My sincerest gratitude,
    Denise R. Molohon

  2. Donna Corley on April 29, 2018 at 11:20 am

    Thank you Dr. Webster for continuing to spread awareness of this situation. It is truly a disgrace what they are putting you and other physicians through, for trying to help those who are suffering in horrific pain.
    They are choosing to blame those who are suffering instead of blaming the true problem which is and always has been illicit fentynal, heron, crystal meth, and the likes, NOT prescription opioids. This has got to stop! To many legit pain patients are dying due to lack of proper treatment. The DEA is out of control and has caused a chronic pain pandemic!
    More restrictions will only cause more chronic pain patients to die.

  3. Beth on April 29, 2018 at 9:56 pm

    Thank you Dr. Webster. I know you are right as I have carefully looked at many of the studies on the brain and chronic pain. I am a disabled nurse and a chronic pain patient after suffering and incomplete spinal cord injury and it long term problems. I learned about brain damage after they did an MRI of my brain trying to get a view of the upper part of my cord since I have metal implanted and cannot have one done below the brain. It revealed significant deterioration of the brain which I have been told is typical of that seen with severe pain. In addition to deterioration, often in a pattern dependent on the type of pain, there is a rewiring of the brain which occurs and physically causes depression among other things. In any evaluation of benefits/harms of the opioid crisis the harms of uncontrolled pain must be considered.

  4. Linda Thomas on May 2, 2018 at 7:41 am

    I suffer with severe fibromyalgia, scoliosis, degenerative disc, bulging discs in neck and lower back, severe osteoporosis, bursitis in my hips and arthritis in my hands and knees. My dr is no longer ‘allowed’ to prescribe my pain medication and I was just told that my pain mgmt dr (of more than 10 yrs) will not take over my pain meds. What the heck am I suppose to do? I’ve been disabled since I was 34 and I will be 60 this year. I can’t sleep, I have no life…I can’t even do yardwork which relaxes me. I’ve been given no alternatives. Any suggestions???!!! HELP!!!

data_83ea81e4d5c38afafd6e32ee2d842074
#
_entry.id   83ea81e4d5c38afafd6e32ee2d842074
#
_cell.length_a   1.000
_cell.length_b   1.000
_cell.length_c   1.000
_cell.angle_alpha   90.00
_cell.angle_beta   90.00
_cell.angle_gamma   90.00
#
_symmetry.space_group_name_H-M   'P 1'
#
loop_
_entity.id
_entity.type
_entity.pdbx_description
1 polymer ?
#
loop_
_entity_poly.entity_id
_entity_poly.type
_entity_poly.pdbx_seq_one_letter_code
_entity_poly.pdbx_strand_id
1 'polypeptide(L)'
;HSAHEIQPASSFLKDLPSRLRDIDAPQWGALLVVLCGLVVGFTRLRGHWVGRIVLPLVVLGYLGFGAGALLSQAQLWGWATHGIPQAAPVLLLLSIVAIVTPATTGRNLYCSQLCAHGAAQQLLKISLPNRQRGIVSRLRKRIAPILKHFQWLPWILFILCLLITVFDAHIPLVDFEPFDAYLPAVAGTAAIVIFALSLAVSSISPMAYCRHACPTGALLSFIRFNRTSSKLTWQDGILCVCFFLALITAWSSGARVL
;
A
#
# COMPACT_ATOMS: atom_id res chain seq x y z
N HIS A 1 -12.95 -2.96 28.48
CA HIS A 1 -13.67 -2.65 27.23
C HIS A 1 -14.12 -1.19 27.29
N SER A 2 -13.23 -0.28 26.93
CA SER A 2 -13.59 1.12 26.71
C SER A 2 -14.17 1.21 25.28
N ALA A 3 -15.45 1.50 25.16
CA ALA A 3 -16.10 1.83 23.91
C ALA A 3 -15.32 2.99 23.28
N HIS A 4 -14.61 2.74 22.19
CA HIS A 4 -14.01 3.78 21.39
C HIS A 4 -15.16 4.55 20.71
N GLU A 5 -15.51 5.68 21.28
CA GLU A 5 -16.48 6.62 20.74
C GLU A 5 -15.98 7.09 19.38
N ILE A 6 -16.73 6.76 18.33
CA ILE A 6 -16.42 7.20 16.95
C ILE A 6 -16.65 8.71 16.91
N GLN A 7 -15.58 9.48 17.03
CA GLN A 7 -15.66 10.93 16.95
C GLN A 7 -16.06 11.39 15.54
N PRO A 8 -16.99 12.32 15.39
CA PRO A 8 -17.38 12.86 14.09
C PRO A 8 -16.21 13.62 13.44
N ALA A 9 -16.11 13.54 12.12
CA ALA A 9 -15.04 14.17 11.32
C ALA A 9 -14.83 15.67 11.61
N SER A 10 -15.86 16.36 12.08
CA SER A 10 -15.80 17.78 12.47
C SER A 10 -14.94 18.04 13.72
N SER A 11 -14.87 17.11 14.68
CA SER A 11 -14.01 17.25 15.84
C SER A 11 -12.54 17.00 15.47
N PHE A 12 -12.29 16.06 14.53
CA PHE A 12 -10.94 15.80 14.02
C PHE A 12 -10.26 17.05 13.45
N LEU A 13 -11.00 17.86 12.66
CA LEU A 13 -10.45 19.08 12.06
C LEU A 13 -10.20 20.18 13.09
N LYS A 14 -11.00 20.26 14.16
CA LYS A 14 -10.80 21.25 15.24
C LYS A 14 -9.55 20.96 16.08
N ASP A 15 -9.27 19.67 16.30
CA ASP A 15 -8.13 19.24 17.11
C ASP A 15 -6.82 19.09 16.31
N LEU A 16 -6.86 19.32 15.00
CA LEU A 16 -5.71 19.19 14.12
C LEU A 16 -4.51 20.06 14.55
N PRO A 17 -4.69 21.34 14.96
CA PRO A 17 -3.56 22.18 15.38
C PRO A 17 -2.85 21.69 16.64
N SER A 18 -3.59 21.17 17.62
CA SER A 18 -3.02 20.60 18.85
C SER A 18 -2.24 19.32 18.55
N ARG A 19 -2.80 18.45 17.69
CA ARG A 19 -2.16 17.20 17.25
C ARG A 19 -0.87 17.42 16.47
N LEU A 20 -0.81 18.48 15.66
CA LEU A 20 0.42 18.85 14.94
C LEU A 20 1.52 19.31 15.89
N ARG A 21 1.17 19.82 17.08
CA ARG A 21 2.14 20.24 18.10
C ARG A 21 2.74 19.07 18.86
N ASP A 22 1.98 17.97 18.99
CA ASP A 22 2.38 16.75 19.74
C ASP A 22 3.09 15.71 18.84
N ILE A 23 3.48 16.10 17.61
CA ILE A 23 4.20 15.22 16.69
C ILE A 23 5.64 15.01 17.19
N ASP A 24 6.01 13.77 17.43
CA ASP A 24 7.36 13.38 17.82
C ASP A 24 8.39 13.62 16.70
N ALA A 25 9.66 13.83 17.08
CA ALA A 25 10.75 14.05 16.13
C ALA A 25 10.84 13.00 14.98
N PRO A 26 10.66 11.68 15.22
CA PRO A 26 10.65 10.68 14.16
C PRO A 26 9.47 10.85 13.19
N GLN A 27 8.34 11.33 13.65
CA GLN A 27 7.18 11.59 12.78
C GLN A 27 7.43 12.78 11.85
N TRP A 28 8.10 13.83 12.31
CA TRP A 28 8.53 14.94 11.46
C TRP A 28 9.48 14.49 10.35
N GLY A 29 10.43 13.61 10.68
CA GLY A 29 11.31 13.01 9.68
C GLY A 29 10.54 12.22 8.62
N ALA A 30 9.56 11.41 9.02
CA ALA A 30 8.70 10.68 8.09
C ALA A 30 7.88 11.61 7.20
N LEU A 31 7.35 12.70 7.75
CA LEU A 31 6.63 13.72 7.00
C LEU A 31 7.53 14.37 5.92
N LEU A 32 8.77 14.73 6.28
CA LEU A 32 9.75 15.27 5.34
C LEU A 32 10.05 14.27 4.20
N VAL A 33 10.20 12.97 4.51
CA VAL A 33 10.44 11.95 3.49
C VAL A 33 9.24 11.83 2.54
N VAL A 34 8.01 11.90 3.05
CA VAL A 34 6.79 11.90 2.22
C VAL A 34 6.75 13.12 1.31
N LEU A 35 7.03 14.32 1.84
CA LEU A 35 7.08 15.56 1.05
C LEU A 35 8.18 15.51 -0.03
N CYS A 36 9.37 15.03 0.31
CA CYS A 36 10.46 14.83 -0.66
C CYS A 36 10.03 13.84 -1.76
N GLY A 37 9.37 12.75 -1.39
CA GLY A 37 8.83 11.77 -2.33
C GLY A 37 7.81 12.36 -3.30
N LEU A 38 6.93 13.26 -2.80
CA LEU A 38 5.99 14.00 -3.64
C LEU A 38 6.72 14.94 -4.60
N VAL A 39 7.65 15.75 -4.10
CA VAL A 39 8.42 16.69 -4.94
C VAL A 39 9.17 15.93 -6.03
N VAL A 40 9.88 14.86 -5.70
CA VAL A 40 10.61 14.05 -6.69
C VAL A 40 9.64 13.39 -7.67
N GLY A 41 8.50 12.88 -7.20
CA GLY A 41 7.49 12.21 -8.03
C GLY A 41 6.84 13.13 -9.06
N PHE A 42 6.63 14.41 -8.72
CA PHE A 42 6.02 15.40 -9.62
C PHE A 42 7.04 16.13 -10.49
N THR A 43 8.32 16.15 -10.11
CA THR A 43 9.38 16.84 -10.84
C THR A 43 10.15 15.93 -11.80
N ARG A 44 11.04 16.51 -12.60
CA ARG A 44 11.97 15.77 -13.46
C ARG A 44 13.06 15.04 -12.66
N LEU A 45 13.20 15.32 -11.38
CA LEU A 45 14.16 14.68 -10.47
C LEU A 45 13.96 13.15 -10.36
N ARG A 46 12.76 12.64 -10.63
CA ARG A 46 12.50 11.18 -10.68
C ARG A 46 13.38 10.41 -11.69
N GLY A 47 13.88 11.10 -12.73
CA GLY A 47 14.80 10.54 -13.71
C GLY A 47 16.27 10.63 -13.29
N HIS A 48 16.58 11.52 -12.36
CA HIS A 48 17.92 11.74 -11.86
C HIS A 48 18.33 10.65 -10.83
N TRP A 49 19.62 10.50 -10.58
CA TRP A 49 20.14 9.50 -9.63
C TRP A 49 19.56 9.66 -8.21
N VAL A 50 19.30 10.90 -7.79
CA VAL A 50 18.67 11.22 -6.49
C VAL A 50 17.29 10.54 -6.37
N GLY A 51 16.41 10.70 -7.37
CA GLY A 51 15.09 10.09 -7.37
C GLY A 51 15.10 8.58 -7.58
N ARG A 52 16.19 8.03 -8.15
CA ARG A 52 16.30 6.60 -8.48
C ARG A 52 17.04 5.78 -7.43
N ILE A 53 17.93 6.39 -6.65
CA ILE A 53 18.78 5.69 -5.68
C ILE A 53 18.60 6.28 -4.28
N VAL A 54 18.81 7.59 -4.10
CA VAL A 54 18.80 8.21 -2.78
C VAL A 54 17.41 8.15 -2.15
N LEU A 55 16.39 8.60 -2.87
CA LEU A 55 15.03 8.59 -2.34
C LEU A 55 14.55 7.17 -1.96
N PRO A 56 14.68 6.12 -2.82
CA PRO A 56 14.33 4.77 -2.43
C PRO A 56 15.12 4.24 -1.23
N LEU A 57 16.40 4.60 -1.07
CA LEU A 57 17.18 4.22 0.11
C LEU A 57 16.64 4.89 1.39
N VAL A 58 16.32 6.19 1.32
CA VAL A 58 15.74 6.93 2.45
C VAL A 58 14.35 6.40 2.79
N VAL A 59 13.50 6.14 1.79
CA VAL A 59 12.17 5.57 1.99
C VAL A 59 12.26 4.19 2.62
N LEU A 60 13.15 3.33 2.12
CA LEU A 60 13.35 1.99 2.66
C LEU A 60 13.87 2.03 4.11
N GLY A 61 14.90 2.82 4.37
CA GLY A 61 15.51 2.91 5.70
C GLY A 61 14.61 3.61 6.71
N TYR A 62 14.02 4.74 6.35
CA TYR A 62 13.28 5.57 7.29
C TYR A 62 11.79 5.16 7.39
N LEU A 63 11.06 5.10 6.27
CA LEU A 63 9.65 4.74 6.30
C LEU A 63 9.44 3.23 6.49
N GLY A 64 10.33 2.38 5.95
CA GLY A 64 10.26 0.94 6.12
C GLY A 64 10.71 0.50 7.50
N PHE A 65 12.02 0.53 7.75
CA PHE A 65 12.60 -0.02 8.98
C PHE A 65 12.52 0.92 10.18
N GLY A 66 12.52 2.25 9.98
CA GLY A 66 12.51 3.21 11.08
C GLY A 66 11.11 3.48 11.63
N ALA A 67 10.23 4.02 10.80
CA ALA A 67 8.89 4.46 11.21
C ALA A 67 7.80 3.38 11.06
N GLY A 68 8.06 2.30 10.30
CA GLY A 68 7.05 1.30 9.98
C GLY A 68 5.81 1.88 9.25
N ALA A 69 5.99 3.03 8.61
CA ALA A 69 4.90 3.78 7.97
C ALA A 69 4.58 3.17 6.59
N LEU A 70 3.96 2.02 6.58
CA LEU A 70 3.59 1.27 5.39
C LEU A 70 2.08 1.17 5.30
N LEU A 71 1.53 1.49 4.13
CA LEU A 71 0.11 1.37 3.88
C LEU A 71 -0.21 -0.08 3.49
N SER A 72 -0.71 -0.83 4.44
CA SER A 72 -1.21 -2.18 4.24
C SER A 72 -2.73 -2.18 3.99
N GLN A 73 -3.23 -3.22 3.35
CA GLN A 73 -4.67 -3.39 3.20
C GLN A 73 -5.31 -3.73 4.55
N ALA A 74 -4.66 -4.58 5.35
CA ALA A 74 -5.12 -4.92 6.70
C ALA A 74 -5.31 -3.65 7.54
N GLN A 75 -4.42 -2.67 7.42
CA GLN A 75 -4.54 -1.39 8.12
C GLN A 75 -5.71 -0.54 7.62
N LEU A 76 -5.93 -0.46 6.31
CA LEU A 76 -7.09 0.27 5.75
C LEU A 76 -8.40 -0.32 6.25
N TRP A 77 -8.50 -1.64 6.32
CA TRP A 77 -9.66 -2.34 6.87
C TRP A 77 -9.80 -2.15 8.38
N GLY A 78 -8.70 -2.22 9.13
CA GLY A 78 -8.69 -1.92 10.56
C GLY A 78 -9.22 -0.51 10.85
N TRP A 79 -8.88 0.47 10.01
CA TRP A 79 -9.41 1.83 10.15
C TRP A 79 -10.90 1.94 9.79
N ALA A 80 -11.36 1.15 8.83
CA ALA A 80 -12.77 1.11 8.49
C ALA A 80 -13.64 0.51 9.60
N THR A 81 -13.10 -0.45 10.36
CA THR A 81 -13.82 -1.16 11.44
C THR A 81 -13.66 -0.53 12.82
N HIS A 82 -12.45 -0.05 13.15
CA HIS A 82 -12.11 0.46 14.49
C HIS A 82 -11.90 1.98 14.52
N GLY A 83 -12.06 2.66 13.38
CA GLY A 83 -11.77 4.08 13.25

5. Raz Sey on May 7, 2018 at 11:20 pm

    As a cpp for almost 20 years and been cut off, can attest to pain, chronic pain, affecting the brain. I have 20% or so loss at front of brain, prefrontal cortex, i believe dr said, and after years of some relief, last 4 years , basically untreated. My brain age is comparable to and 80yr old. I was in my 40s when dx with trigeminal neuragia, and many other issues to follow.

  6. Michele on May 30, 2018 at 12:54 am

    I have had chronic pain for almost 40 years. I thought all my brain damage issues were from when I had a brain cooking from sepsis, now I am thinking it’s also the unending chronic pain. I already have signs of dementia, and I am 55. I have never been on opioids long term, and have relied in OTC, P.T. supplements and dietary changes. My pain is so bad now I have dissociation disorder very badly and I wander off and walk until I have to call 911 because I feel like I am about to pass out or the police because I am completely lost. I feel like Alzheimer’s is around the corner and all my life has been is pain and suffering. I get so depressed, that I dissociate because if I don’t I become suicidal. The way people are treated is sickening and I feel my doctors only have saved my life to continue my suffering for financial gain.

  7. Shannon MacLeod on July 24, 2018 at 3:35 am

    My world is a living hell. I have Adhesive Arachnoiditis & Caudia Equina syndrome. At least stage three. This disease has been compared to bone cancer. I’m not alone on this sinking ship. Those who make idiotic statements like take asprin & tough it out. They obviously have no idea what intractable pain is or what it feel’s like. To add insult to injury,I’m treated like a criminal. I’m near the end of my tether. All I want is some quality of life & there is little hope of that happening.
    Living like this does psychological damage,how could it not?. If you don’t know anything about grinding relentless pain…shut your mouth!. You don’t have the right to speak to me.